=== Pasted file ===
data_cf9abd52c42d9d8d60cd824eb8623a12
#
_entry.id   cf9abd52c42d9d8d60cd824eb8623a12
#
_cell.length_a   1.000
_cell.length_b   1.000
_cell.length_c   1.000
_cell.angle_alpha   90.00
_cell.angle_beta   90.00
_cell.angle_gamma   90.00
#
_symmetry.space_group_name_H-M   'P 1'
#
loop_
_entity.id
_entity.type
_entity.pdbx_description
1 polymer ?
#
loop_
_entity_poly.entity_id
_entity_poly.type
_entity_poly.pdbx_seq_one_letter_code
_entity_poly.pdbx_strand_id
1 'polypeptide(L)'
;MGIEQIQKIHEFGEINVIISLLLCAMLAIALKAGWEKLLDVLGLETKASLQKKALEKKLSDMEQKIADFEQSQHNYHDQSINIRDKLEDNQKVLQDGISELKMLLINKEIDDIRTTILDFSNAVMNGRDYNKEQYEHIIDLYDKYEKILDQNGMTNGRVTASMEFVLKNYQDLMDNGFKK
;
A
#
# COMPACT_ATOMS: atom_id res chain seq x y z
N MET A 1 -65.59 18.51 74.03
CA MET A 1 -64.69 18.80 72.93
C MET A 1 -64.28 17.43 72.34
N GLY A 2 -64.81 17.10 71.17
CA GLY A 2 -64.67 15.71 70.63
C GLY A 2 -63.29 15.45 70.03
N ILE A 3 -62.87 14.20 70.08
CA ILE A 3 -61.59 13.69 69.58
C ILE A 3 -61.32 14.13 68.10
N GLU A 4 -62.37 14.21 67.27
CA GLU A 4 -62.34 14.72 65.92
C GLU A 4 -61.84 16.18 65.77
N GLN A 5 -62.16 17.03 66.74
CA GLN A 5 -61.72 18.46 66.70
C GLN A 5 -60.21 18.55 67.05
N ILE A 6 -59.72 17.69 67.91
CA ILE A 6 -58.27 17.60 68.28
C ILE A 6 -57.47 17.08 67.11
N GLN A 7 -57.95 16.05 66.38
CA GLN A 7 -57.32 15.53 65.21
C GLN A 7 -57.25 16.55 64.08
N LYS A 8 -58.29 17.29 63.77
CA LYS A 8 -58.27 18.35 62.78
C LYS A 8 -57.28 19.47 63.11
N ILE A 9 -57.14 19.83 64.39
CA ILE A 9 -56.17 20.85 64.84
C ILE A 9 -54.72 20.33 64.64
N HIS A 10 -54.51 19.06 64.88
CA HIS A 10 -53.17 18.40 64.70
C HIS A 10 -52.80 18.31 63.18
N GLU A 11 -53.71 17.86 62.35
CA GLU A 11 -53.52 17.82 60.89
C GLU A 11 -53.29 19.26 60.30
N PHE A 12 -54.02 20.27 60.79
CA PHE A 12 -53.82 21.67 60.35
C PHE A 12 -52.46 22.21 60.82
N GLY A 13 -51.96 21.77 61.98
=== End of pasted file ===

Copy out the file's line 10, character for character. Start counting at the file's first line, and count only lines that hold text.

_cell.angle_gamma   90.00